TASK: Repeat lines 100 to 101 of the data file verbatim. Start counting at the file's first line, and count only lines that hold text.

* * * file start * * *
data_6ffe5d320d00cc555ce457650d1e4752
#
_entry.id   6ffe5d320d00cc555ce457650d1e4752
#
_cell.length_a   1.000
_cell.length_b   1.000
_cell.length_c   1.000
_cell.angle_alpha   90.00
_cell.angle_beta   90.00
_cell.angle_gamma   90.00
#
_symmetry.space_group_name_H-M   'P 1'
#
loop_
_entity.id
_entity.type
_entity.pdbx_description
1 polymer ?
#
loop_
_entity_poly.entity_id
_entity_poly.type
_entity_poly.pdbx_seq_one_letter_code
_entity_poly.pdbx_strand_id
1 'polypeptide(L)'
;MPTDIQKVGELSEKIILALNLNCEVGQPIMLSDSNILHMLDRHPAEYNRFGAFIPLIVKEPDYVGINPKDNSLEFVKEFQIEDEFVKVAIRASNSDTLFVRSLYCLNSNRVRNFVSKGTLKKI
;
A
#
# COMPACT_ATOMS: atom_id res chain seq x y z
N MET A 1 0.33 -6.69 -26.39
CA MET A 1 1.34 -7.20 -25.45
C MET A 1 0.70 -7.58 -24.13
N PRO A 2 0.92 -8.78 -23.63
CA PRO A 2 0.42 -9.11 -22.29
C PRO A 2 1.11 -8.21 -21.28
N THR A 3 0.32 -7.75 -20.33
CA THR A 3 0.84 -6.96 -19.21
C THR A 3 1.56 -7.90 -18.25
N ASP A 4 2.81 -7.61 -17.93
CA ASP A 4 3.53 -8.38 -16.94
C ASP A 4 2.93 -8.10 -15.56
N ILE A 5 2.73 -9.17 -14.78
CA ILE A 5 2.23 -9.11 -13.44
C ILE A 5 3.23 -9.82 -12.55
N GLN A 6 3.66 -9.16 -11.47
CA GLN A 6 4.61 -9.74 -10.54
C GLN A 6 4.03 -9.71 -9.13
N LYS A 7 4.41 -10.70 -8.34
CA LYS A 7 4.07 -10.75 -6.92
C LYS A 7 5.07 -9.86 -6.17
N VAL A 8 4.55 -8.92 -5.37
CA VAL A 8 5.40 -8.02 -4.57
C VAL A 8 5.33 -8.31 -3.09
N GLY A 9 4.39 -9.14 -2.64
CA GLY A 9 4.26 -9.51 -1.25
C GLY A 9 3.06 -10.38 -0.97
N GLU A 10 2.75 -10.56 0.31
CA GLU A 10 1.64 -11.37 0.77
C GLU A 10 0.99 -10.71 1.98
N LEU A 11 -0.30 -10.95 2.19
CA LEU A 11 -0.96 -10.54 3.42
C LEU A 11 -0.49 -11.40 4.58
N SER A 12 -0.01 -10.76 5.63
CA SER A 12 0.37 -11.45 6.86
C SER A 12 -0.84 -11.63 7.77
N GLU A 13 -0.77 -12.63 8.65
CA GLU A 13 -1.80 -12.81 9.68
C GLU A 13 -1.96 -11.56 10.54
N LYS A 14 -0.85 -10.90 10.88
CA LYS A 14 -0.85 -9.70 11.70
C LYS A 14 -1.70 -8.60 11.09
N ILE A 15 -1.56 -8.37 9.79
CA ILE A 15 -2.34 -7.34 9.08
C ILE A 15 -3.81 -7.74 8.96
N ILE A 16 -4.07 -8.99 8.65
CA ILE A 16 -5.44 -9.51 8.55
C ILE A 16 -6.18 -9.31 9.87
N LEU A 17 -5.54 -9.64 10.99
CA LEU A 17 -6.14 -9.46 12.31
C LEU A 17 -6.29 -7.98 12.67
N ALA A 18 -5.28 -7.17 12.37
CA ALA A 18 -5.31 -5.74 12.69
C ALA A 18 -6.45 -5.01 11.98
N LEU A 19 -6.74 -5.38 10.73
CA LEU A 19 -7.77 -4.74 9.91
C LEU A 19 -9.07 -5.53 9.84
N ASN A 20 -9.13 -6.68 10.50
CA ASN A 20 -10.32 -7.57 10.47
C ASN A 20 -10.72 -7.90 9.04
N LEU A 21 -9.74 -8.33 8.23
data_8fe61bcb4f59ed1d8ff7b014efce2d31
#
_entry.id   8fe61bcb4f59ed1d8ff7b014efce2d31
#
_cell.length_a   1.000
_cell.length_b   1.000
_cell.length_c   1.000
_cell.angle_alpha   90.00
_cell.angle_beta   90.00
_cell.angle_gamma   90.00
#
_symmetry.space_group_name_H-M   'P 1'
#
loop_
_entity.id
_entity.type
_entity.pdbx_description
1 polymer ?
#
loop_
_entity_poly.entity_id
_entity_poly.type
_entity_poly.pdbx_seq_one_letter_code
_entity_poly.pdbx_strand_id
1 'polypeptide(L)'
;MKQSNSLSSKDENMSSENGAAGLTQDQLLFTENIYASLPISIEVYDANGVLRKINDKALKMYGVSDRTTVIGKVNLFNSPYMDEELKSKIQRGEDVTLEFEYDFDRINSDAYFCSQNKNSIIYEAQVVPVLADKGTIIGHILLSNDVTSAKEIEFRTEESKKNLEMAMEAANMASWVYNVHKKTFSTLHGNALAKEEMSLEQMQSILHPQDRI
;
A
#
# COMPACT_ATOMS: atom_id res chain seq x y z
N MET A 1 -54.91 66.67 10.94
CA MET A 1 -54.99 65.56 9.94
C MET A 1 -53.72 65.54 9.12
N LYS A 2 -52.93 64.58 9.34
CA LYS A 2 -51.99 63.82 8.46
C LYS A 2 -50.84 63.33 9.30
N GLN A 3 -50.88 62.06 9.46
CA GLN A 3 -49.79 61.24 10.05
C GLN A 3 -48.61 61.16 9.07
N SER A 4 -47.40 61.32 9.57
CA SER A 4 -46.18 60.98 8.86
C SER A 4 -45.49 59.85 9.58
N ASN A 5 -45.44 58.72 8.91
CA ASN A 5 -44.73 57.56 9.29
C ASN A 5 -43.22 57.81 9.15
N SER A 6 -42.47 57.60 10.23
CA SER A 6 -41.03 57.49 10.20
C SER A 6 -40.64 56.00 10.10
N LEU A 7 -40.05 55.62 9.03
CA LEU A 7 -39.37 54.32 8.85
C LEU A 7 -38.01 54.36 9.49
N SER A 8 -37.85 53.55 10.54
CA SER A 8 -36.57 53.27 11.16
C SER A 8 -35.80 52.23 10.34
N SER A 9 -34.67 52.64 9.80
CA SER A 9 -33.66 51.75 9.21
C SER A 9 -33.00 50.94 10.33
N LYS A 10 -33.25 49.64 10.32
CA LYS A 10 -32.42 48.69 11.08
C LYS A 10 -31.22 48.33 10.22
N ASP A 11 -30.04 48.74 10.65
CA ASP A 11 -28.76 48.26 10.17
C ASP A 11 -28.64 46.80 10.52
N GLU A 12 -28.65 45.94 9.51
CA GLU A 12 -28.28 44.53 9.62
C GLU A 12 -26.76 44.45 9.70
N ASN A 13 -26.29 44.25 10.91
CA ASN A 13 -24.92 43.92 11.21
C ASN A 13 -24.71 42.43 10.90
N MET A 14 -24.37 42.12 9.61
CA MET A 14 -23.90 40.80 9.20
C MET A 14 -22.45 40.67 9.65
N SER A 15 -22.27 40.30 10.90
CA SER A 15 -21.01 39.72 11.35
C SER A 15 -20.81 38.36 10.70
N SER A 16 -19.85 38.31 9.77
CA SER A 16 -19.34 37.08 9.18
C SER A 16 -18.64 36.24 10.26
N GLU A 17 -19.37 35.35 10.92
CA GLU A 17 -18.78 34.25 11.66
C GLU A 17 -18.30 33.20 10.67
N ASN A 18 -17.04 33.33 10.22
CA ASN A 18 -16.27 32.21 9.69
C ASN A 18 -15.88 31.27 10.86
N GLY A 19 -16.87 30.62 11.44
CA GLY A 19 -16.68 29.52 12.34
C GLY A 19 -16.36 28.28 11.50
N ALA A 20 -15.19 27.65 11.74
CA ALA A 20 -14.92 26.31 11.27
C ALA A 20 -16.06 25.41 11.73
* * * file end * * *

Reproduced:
_cell.angle_beta   90.00
_cell.angle_gamma   90.00